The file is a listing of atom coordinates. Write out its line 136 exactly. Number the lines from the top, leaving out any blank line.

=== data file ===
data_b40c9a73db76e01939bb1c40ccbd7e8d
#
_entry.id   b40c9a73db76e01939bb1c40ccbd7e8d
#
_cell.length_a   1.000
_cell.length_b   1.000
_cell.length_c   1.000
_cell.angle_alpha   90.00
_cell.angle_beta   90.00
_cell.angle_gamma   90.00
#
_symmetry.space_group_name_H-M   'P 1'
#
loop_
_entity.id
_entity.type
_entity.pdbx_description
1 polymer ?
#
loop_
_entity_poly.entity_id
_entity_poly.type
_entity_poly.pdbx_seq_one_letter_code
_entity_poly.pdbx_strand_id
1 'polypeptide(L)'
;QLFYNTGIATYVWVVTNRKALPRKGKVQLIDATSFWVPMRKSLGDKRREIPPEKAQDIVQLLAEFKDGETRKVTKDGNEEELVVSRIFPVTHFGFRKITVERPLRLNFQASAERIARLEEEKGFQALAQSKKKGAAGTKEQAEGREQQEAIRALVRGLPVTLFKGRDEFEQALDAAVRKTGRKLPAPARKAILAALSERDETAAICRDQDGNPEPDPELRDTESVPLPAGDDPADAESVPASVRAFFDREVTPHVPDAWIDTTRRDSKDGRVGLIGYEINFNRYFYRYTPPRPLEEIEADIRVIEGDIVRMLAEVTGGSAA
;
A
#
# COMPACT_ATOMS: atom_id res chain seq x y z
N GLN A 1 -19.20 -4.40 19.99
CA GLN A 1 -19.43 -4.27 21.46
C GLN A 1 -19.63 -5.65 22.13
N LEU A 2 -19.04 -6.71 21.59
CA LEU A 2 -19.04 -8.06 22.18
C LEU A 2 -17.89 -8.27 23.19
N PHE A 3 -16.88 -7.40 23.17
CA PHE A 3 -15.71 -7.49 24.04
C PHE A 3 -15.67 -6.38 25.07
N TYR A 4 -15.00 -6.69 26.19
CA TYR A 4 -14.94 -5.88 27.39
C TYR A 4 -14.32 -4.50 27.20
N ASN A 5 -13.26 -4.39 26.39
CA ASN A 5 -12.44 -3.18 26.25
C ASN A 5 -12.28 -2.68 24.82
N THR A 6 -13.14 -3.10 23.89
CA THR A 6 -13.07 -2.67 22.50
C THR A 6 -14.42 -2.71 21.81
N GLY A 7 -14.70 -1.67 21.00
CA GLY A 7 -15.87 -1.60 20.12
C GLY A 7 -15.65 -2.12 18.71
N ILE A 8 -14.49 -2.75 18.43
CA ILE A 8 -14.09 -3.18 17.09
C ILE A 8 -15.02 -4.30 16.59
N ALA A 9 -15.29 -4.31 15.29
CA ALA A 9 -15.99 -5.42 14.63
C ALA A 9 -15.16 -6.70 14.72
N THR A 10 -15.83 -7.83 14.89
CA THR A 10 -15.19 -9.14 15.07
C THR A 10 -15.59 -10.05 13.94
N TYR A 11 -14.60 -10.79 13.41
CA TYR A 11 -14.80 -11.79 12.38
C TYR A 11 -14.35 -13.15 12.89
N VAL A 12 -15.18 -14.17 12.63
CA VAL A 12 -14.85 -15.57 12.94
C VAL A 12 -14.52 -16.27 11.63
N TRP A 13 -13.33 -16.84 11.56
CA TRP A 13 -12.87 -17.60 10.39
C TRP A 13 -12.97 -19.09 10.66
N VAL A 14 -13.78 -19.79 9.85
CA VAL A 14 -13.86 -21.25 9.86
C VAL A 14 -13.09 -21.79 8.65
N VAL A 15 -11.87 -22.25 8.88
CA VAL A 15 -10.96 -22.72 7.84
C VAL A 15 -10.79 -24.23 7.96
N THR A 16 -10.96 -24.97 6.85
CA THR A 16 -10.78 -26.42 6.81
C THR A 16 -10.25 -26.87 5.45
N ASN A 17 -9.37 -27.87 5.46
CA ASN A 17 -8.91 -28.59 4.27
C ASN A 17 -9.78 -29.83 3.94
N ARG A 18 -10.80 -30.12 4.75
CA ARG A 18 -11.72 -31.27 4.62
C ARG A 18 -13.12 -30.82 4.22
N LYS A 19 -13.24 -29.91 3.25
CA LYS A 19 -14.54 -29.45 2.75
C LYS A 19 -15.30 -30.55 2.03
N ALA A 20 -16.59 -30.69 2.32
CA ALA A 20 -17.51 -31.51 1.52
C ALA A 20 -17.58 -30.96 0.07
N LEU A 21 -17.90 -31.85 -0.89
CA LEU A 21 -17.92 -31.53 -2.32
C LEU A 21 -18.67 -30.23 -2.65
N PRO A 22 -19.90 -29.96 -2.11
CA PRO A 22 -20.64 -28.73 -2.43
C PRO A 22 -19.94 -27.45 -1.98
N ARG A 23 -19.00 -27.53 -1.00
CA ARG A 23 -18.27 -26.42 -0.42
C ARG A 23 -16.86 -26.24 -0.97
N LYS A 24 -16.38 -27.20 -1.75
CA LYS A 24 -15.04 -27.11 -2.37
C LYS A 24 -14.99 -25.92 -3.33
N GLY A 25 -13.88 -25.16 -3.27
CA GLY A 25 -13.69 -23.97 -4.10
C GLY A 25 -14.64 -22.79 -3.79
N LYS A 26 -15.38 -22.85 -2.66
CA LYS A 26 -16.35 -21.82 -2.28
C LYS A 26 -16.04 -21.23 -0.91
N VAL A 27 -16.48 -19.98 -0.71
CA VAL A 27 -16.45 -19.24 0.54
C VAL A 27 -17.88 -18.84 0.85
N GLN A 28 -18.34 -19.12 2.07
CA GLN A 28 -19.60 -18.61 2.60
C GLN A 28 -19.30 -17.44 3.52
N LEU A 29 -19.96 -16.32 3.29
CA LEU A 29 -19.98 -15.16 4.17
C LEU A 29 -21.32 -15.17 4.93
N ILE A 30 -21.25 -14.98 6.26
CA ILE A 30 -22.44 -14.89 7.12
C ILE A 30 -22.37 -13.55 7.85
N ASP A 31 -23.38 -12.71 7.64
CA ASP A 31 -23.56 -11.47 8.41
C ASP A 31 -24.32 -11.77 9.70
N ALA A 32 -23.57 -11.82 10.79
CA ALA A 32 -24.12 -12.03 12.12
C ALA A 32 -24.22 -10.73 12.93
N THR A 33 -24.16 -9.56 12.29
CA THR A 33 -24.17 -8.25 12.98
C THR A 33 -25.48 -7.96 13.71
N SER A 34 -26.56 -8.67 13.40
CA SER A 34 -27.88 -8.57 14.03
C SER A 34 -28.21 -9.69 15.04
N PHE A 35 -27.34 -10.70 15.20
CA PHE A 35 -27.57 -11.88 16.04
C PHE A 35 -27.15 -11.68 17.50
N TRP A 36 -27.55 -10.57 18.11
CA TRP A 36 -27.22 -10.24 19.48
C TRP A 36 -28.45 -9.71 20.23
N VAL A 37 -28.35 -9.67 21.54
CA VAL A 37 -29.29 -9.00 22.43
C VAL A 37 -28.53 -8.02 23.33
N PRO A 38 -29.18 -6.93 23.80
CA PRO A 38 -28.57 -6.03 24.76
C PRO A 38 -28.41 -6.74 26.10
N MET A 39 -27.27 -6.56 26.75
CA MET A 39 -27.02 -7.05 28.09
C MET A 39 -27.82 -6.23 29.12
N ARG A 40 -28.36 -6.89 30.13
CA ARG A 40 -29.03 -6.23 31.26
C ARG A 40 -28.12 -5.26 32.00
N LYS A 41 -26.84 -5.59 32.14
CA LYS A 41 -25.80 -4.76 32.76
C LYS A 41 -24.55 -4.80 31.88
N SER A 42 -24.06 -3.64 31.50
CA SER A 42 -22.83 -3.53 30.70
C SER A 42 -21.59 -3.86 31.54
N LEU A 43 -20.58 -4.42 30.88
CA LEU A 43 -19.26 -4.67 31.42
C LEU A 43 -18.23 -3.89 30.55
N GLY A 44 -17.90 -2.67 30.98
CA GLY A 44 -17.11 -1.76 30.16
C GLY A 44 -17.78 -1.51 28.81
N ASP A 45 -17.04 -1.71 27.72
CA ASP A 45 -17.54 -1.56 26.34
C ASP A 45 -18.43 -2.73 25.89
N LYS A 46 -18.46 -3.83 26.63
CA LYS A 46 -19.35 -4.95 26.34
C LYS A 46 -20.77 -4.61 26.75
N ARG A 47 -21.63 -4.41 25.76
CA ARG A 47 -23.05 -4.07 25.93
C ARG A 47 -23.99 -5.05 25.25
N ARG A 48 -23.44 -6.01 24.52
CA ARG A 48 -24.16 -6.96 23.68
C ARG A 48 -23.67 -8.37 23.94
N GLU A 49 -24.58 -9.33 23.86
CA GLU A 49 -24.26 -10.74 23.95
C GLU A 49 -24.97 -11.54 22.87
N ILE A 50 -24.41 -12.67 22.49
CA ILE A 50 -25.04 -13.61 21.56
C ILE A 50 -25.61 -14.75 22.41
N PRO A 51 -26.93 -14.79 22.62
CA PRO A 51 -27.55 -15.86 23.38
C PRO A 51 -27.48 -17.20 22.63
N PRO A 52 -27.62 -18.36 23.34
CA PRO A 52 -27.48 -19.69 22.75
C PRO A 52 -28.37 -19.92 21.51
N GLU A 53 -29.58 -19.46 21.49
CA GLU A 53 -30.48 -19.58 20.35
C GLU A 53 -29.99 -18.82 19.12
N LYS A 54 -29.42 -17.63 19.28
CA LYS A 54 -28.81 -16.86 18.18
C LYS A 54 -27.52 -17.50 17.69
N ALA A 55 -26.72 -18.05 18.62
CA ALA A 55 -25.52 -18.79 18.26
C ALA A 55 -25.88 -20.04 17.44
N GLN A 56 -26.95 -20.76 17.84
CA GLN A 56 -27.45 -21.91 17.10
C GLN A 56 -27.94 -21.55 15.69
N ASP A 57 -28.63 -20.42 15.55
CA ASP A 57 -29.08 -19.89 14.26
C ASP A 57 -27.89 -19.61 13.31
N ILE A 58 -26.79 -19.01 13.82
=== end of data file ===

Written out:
N TRP A 36 -27.55 -10.57 18.11